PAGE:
“Our job as architects has changed.” In the following interview, Jürgen Engel, Principal at KSP Jürgen Engel Architekten, talks about his latest projects, his experiences in China and his thoughts on BAU. What are you working on at present? We are working on projects in a number of different countries. As well as Germany, there’s China, Vietnam, Algeria and Luxembourg. The projects themselves also differ from each other—buildings for the arts and culture, for office use, for the healthcare sector, residential as well as high­rises. We also develop proposals and master plans for urban development projects. In Frankfurt, for example, we have drawn up a master plan for an inner­city block, where three office high­rises are being built to our plans. Another example is for the Chinese port city of Qingdao, for which we devised a master plan for an ecological and sustainable new urban district. Attractive living space for around 100,000 people is to be created here on an area covering approximately 600 hectares. You mention master plans for urban areas. And that is a major topic at BAU 2015, explored in one of the show’s key themes—“Intelligent Urbanization”. Around the world urban areas are expanding, and cities are developing into megacities. The problems of these cities, in terms of mobility, infrastructure and energy, for example, seem to be so complex that a solution can only lie in close interaction and cooperation between the fields of urban planning, architecture, construction engineering and building technology. Is this your experience, too? We understand “intelligent urbanization” to be about ensuring cities in the 21st century are places that are as pleasant as possible to live in. In Europe districts are being expanded and inner­city industrial and port areas are being transformed to create new urban areas which offer a high quality of living. In the emerging countries of Latin America, Asia and Africa, however, it’s about mastering major urban challenges that can only be solved through dialog between the various specialist disciplines. Our job as architects has changed as a result of the increasing complexity: Nowadays, it’s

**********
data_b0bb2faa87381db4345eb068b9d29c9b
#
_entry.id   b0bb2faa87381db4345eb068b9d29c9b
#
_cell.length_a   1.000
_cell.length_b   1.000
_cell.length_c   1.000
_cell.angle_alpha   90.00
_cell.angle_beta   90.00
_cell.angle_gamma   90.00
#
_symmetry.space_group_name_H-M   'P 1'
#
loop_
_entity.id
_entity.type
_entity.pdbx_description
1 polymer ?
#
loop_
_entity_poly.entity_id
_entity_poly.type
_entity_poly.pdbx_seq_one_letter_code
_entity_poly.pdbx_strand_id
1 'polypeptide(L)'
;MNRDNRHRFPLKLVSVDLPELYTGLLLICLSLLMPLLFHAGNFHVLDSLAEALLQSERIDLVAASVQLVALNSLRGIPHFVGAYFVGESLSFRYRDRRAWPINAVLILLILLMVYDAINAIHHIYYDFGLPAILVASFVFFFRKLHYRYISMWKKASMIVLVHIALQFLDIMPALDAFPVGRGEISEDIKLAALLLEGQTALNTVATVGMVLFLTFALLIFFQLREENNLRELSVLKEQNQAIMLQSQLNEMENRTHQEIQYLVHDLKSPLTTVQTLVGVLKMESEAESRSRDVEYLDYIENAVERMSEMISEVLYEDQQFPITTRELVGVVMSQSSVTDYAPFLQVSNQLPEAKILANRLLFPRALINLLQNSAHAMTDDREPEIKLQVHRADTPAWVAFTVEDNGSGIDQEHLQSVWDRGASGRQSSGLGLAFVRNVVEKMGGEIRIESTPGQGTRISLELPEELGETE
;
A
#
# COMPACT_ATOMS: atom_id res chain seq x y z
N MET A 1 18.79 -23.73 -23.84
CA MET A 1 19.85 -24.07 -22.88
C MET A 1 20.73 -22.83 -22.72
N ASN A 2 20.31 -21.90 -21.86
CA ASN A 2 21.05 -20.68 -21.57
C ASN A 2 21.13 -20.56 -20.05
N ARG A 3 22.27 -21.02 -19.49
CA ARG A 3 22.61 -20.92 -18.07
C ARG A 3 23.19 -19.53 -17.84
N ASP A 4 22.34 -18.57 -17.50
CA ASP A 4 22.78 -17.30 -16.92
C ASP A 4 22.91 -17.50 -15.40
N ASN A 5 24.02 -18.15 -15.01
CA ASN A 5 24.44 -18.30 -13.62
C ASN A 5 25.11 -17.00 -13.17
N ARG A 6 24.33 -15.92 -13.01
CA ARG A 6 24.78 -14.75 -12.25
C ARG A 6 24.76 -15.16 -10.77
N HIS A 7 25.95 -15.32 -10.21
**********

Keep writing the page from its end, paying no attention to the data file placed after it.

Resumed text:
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© Photo: Kirsten Bucher Jürgen Engel is one of Germany’s most prominent international architects

not so much about creating the “inspired design,” as working closely with others in a coordinated process.

You have completed many projects around the world, especially of course in Germany. Which of them was a personal highlight for you?

When you think of BAU in Munich, what’s the first thing that comes to mind?

The one I am certainly proudest of is the National Library of China in Beijing. That building really excites me when I step inside. But in Frankfurt, the WestendDuo high­rise is also very important for me, it’s a classical design and it works very well. The architecture is modern, reserved and will be very long­lived.

BAU is one of the biggest trade shows for archi­ tecture and the building industry. It is rooted in Germany but is also internationally oriented—in terms of its participants, but also in its supporting program and the specialist lectures. This makes BAU a good platform for interdisciplinary and international exchange. It is a place to make and intensify contacts and to do business. The number of visitors from architectural and planning offices has rocketed in the last ten years: they now total around 60,000. Why do you think BAU is so attractive to these groups? The size of this show means that visitors can quickly get a comprehensive overview of the range of products and services currently on offer in archi­ tecture and building. Manufacturers and suppliers showcase their latest technical innovations here. And, in the supporting program at this event internationally well known architects and engineers can present their latest designs and projects. Informal talks and encounters between participants can develop into long­term business relationships and cooperations. This diversity is a big incentive for architects and planners to visit BAU.

Your first project in China was the new National Library of China, the third-largest library in the world. How did this project come about? Don’t think that success in China is easy to come by. We went into China in the 1990s and started at zero. We were successful in a number of competitions and made a name for ourselves there. The National Library of China in Beijing was our international breakthrough. We were commissioned to build a new extension in 2003, after winning an international design competition. Now we have an international reputation as a German architectural practice. The National Library is a cultural monument and therefore comes within the responsibility of the Ministry of Culture. Who were your contacts on the side of the authorities and what was it like working with them?